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Today (Monday 4 September) has seen the successful handover of more brand new teaching and research labs to the University.
Researchers, including scientists at Oxford Brookes University, have discovered a rare and ancient genomic change during the evolution of spiders and scorpions that could help us to understand more about the evolution of animals including humans.
We’ve most likely all seen a butterfly before in our gardens or while walking and admired their beautiful patterns. However, have you ever wondered what their embryos look like and how their development is regulated?
Dr Astrid Schloerscheidt has been appointed as the new Pro Vice-Chancellor and Dean of the Faculty of Health and Life Sciences at Oxford Brookes University and takes on the role from 30 May 2017.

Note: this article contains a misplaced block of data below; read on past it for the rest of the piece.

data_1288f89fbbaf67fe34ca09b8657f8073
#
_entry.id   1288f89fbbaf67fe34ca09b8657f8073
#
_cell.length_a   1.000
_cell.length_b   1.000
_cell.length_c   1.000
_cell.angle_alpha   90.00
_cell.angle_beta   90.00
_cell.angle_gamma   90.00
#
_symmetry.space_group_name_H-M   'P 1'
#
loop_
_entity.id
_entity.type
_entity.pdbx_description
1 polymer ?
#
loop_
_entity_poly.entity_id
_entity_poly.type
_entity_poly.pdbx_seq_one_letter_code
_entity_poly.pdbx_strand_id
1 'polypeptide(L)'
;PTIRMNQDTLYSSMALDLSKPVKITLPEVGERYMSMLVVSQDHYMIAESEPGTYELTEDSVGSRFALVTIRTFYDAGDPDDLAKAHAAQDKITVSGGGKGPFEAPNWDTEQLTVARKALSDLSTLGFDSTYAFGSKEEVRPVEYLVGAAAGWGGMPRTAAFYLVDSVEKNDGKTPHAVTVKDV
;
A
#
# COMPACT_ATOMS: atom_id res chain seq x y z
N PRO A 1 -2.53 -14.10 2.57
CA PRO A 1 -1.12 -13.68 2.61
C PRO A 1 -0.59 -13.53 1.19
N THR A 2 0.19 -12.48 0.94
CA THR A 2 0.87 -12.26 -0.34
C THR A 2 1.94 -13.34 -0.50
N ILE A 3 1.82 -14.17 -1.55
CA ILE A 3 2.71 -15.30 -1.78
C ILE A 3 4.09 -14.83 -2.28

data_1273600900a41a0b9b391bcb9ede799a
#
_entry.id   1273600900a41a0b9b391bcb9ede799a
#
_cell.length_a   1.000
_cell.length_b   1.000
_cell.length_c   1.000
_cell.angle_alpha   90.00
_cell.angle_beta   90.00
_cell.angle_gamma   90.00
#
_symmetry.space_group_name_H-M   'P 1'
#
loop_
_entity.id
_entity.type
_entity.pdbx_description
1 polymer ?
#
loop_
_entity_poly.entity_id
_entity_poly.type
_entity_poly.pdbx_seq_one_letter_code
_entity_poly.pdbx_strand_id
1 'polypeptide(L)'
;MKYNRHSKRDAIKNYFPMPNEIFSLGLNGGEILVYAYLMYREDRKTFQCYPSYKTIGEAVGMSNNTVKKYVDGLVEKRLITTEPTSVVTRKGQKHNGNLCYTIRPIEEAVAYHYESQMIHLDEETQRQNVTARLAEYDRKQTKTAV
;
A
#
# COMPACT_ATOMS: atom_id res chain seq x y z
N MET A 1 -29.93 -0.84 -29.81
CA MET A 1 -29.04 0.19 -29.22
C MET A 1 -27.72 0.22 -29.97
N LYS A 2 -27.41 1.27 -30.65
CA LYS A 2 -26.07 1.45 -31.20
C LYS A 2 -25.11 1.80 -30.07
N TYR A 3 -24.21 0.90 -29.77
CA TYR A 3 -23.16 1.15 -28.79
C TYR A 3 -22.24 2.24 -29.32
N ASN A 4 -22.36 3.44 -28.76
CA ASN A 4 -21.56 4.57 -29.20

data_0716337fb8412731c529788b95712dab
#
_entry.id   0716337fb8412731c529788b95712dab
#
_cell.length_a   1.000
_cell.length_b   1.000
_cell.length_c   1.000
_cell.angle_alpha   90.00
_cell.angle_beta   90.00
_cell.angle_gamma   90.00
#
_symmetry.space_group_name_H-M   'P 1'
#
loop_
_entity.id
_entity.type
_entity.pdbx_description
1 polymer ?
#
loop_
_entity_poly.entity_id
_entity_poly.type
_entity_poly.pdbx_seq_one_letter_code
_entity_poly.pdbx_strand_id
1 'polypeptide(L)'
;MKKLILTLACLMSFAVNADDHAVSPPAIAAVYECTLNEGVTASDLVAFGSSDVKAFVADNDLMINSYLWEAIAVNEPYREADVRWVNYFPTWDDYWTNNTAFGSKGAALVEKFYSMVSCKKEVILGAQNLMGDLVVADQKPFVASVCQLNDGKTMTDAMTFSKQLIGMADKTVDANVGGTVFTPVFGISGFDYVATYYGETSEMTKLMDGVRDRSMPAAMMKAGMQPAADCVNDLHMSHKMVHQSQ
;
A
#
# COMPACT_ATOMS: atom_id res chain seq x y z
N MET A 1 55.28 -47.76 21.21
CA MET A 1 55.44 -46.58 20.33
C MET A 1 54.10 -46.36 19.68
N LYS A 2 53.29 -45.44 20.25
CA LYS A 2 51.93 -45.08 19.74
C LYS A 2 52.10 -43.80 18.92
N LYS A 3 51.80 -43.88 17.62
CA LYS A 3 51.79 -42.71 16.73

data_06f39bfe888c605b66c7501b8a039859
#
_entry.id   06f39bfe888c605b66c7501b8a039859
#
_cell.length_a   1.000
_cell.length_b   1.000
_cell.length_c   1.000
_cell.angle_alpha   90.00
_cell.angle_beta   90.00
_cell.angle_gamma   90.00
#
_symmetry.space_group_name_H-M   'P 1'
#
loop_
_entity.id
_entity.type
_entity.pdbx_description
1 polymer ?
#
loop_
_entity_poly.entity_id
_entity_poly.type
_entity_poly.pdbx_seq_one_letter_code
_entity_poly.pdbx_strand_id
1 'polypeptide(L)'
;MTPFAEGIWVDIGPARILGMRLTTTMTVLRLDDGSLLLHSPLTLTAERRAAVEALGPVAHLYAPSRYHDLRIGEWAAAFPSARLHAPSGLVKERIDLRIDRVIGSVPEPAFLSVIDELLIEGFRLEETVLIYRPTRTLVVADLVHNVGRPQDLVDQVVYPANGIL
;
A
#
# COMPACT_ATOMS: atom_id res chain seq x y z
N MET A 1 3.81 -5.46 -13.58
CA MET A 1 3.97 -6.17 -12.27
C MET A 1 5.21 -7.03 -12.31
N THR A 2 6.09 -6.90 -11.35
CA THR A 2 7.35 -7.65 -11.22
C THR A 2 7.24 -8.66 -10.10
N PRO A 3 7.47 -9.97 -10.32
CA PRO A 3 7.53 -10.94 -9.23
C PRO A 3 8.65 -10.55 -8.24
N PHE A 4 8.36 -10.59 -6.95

We’re continuing our multi-million-pound programme of investment in the Sinclair building at the University’s Headington Campus.
Disorders of speech and language are a common childhood problem and a core feature of many neurodevelopmental disorders.
Oxford Brookes hosts the second Student Research Conference as part of the University's Get Published! initiative.
Genetic variation in the non-coding DNA may contribute to language impairments in children and other neurodevelopmental disorders including schizophrenia, autism and bipolar disorder, an international team of scientists has found.
On Saturday 25 February, Oxford Brookes University opened its doors for the annual Science Bazaar which took place in the John Henry Brookes Building.
Whether you and your family are fascinated by physics, captivated by chemistry, besotted with biology, or simply curious to find out more, you can learn and discover new things at Brookes Science Bazaar on 25 February 2017 – a fun day for all and it’s free!